Keep On Running by Phil Hewitt has the subtitle of “The highs & Lows of a Marathon Addict”. As such, Phil’s autobiographical account of his marathon running hobby turned addiction is a roller coaster of new things tried, goals achieved and dreams shattered. I read it because as a beginner marathon runner with only one under my belt, I hoped I would learn a lot. As it turns out, I did learn loads, both what to avoid and what might work.
The book may almost have been written about me at the start. We were both provided with a charity ticket for the Virgin London Marathon, having never done one before and at a point in life where most people start slowing down rather than speeding up. So that first marathon came with double the pressure – raising money for charity and training to get round the course. Phil’s description of the London course and the feelings when nearing the finish line (and actually crossing it) brought a tear to my eye as all the memories flooded back – marathon runners dedicate so much of their time to training that it becomes part of their life for 20 weeks and the culmination of that first marathon is a crazy feeling, whether it goes well or not to plan. I hope that those who have never run a marathon will read Phil’s prose and get a feel for at least some of the emotions they can expect.
Mr Hewitt is clearly a digital person, and the attention to detail is what makes this book stand out. The detailed stats and obsession with improvement will appeal to other digitals like me along with anyone super-competitive, and the stories and funny or odd events that wrap it all together in an engaging way will drag everyone else in, wanting to know more. What will the next marathon bring?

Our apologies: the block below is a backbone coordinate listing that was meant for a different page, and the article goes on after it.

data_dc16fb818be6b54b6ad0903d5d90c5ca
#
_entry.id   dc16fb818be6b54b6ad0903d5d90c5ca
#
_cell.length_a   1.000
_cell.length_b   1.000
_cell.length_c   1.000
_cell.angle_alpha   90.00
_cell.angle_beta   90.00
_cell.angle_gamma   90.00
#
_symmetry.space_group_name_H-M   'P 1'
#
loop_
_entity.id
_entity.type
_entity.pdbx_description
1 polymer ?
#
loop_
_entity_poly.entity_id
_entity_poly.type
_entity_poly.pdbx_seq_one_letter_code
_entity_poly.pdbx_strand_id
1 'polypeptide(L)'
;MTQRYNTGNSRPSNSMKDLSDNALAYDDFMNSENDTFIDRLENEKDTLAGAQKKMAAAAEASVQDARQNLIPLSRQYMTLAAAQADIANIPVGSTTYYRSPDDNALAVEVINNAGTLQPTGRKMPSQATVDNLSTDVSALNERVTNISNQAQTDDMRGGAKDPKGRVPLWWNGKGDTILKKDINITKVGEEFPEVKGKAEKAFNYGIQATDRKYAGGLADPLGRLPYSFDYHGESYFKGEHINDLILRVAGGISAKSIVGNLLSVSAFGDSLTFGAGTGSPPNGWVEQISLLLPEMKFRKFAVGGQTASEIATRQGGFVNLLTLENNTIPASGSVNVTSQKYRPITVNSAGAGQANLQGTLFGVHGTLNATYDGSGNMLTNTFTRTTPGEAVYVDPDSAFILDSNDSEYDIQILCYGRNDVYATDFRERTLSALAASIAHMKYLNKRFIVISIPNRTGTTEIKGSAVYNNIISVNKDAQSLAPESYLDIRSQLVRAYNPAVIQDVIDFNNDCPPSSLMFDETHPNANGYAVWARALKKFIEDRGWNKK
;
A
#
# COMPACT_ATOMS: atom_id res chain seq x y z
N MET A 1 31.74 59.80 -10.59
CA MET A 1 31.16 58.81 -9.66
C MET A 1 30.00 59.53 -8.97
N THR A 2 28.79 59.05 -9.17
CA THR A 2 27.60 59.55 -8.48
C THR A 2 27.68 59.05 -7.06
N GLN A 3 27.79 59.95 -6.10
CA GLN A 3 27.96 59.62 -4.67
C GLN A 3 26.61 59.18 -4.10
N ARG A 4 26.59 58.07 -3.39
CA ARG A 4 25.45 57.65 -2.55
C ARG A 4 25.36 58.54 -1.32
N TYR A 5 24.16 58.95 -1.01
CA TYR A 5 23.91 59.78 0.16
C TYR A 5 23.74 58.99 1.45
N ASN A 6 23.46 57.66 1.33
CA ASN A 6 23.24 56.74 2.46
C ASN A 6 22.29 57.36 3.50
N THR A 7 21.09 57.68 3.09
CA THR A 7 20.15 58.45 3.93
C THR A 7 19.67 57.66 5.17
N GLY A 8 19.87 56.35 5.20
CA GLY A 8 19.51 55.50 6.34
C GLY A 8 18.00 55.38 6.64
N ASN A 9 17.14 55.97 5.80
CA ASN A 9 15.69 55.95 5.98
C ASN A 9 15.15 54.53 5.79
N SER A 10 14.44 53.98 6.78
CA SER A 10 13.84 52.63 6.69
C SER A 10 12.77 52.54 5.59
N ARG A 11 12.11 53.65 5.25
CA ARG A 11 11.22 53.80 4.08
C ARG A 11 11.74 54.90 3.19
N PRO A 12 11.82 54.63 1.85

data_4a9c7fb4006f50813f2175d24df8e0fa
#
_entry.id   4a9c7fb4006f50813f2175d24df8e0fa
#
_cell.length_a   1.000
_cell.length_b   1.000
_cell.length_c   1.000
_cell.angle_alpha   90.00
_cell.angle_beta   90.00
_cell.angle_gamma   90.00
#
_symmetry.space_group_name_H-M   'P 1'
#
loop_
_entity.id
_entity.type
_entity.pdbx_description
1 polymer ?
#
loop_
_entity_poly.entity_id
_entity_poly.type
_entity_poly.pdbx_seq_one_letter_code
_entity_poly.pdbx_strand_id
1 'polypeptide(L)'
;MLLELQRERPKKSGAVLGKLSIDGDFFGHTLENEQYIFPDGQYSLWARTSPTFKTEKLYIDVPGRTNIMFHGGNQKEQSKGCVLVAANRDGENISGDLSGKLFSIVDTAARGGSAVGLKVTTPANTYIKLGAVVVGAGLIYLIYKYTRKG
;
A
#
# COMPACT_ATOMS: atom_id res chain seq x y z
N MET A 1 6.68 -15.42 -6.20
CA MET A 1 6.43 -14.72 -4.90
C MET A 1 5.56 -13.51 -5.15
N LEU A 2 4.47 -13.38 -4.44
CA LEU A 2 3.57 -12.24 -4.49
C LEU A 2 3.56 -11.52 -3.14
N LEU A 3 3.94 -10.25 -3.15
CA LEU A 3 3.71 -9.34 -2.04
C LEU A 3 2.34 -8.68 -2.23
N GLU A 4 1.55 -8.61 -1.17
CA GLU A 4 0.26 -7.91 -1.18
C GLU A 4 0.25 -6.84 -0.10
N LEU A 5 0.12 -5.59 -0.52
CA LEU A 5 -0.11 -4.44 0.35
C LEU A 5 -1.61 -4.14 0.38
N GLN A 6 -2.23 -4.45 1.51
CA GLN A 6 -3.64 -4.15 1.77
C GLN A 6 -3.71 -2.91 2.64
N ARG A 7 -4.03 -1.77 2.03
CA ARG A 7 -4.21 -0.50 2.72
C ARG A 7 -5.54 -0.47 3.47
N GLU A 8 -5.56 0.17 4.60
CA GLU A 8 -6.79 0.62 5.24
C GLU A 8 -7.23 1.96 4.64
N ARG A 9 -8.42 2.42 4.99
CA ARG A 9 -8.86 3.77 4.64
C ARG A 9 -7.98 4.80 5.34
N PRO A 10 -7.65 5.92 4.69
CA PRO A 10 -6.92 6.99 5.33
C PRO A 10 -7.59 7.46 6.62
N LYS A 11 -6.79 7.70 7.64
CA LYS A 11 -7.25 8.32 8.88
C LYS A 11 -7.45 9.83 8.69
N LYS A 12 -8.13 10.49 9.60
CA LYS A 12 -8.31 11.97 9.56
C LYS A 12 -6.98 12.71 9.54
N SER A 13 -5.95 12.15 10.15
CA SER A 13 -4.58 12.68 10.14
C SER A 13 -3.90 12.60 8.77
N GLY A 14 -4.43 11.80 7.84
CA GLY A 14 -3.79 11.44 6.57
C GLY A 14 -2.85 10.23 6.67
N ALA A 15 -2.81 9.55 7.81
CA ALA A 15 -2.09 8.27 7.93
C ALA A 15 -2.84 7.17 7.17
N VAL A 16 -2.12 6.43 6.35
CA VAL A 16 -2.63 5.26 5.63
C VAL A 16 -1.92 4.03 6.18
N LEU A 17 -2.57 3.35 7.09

Keep On Running is laced with a fine element of humour, much of which stems from the safety mechanism needed to survive the inherent highs and lows that are par for the course. There is so much that can go wrong on the day, be it weather, clothing choice, forgetting the Body Glide, ignoring “the plan”, falling on a sea of water bottles, dehydration, cramp and more. To survive the possible pitfalls and disappointments, a sense of humour is essential and Phil’s clearly shines through.
A line from the book that struck a chord with me was after a disappointing run: “I had to prove to a world that isn’t remotely interested that I could do better”. There is discussion of how much of a very personal achievement marathons are, which is immensely helpful to a novice marathon runner – most people just don’t care or even understand quite how ridiculously far to run 26 miles (and a bit) is. Getting support from your loved ones both with time for training and on race day might be hard, especially as you do more and more marathons, so take the advice to thank them as often as possible.
Addiction to marathon running is also covered – the amount of times he says “this is the last one” is telling. If you haven’t started marathon running yet this book will give you all the insight you need to be forewarned and might even predict your running future fairly accurately!
Often while running, it is easy to zone out and run inside a tiny bubble, so you fail to see the beautiful scenery or architecture around you. Luckily Phil has tried to pay attention and the visions he provides of the different races all around the world are a joy to read.
Some people may find the scrutiny of minutes per mile pace changes and how many seconds were shaved off here, or time lost due to some factor there, a bit intense (personally I loved it), but the prose wrapped round it all will be enjoyed by everyone. Keep On Running is one of the best books I’ve read in ages.
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